is not a designation of any set (and in particular not the shortest designation of any set).
Joachim Schulz wrote (6. Dezember 2018 @ 14:38):
> [… because in distinct coordinate systems the length of an object is defined by distinct stretches, ]
??? Shape and extension of a particular “object” under consideration is defined by the material constituents of this particular “object” themselves, by their geometric relations amongst each other.
The length of such an “object” is defined as the distance (of the stretch) between, let’s say, both ends of this “object” which are the furthest apart.
And nothing else. Of course there may other objects, participants/constituents/ends, stretches be considered besides the aforementioned one, and their lengths (distances) may be determined, too, and be compared with the length of the aforementioned object.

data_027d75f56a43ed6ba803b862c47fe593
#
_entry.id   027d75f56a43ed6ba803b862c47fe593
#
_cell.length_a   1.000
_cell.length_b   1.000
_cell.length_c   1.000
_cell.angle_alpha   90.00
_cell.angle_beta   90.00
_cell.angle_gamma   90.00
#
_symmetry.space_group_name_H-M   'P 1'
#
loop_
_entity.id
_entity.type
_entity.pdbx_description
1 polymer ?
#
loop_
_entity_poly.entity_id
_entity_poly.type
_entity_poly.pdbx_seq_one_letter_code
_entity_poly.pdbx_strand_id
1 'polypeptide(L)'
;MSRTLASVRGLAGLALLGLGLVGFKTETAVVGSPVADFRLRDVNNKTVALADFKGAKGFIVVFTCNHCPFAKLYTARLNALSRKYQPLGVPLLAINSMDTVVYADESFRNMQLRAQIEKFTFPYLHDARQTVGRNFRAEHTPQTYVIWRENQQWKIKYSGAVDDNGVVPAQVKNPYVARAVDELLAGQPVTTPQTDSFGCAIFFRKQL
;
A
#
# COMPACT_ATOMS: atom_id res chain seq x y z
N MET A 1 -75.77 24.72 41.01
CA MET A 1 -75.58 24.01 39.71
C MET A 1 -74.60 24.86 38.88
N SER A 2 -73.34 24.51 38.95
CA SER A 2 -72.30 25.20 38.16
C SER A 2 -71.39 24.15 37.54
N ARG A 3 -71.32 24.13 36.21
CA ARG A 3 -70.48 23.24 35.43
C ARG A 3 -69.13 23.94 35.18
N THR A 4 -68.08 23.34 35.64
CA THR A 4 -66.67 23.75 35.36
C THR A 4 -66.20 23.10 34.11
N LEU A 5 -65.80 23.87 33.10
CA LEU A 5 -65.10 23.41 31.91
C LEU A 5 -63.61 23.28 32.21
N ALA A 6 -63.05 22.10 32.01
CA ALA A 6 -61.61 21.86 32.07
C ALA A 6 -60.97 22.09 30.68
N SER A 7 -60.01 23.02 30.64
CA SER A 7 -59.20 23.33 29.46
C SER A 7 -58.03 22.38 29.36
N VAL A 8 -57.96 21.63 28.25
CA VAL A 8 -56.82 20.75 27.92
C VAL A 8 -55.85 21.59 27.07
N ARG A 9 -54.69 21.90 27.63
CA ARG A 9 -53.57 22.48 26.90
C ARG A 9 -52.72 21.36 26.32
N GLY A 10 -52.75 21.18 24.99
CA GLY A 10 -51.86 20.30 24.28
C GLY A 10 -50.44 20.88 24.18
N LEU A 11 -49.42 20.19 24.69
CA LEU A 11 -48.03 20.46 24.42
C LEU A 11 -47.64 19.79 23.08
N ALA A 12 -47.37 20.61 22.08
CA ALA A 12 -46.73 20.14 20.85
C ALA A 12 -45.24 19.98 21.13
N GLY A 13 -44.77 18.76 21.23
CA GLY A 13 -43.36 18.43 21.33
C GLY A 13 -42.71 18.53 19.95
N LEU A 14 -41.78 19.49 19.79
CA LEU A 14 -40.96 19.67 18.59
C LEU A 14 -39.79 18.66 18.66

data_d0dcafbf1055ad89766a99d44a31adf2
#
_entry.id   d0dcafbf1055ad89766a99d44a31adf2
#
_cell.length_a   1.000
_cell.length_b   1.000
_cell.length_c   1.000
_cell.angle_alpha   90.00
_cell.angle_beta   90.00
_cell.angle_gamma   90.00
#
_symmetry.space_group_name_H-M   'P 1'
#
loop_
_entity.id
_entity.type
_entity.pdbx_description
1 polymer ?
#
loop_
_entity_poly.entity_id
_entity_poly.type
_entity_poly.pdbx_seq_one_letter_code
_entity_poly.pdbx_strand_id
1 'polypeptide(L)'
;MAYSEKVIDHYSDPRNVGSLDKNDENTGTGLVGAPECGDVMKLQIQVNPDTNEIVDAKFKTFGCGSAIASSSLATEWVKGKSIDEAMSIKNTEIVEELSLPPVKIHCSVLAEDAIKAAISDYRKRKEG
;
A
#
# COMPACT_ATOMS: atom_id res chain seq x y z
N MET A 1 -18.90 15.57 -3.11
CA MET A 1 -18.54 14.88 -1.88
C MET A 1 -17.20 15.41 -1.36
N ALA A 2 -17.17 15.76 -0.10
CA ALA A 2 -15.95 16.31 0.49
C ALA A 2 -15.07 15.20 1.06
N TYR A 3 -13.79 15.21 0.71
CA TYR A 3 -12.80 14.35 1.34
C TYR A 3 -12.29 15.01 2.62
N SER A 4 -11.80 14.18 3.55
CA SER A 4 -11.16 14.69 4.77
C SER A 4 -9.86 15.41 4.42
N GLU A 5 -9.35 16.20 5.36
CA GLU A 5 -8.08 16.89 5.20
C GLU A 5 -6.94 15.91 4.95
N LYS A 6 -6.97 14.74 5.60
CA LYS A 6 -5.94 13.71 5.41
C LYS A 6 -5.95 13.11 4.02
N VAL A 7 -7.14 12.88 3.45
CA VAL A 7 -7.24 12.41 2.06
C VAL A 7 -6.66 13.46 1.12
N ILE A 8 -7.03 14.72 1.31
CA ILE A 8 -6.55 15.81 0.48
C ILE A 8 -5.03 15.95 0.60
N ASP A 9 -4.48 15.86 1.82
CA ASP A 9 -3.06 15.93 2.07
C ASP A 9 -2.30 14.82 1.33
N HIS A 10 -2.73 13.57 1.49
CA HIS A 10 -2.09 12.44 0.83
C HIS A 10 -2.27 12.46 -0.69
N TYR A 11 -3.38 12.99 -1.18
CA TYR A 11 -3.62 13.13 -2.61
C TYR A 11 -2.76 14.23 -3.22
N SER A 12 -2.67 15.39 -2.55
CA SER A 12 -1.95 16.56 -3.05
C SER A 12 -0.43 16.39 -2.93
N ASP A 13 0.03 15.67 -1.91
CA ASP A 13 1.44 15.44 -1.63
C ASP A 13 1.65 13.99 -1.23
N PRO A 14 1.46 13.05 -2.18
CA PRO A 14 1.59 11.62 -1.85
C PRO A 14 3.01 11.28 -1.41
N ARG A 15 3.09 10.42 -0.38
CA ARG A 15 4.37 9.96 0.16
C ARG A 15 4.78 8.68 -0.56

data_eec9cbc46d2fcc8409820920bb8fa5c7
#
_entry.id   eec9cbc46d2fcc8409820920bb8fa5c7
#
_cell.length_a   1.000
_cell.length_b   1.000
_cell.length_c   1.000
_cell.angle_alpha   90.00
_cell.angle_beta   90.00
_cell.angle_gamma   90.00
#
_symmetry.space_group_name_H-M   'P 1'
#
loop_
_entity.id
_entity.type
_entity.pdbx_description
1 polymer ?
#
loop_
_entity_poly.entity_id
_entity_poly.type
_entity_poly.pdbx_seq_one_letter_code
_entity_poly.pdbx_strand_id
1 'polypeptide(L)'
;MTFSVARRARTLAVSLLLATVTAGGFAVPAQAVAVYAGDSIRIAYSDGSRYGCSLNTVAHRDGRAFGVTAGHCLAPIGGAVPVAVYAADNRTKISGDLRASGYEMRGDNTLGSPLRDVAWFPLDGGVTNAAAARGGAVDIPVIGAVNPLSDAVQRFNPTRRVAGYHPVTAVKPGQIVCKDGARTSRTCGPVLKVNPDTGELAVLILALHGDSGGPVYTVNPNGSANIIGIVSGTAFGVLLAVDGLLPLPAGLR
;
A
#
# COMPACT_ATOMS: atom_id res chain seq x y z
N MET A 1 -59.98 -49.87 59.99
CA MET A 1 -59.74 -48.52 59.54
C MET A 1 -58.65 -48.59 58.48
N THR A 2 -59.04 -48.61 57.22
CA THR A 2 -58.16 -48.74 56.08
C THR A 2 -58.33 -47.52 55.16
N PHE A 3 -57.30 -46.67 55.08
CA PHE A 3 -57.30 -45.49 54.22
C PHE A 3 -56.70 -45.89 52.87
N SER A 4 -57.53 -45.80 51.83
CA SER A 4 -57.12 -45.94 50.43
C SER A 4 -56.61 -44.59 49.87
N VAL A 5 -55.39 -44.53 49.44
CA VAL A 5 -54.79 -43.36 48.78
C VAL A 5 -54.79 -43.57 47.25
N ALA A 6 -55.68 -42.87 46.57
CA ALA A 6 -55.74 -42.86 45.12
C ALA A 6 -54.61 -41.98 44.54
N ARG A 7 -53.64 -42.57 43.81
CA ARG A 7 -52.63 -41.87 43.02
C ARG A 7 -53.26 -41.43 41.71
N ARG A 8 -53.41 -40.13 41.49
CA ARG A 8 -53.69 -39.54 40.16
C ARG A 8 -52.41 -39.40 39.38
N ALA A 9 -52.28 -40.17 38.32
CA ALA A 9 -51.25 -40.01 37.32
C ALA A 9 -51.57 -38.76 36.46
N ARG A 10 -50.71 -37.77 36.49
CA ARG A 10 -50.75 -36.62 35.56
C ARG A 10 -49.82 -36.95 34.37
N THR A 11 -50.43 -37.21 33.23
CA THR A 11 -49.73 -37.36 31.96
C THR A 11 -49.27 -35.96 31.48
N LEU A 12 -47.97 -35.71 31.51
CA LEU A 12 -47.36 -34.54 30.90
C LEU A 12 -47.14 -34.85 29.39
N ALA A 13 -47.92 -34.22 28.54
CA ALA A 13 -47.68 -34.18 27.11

But that doesn’t in any way change or impede that for each pair of ends (which is suitable, i.e. resting with respect of each other) its very own length (distance from each other) is unique (uniquely defined).
Nor would any conceivable sprinkling of such pair of ends with coordinate tuples change that. Shape and extension of an specific “object” are plainly intrinsic (provided its has any at all).
> [due to the relativity of simultaneity].
Determining relations of simultaneity is known to be relevant for comparisons of lengths between distinct pairs which are not all at rest with respect to each other; see the corresponding derivition of the (for historical reasons so called) “Lorentz factor”. However, this requires determinations of simultaneity to be obtained definitely and uniquely …
(“Relativity of simultaneity” is merely referring to that such definite and unique determinations of simultaneity cannot be ascribed to entire pairs of coincidence events, but are “only” understood as definite and unique determinations of simultaneity between pairs of indications of individual participants; i.e. “only” between their individual parts in coincidence events.)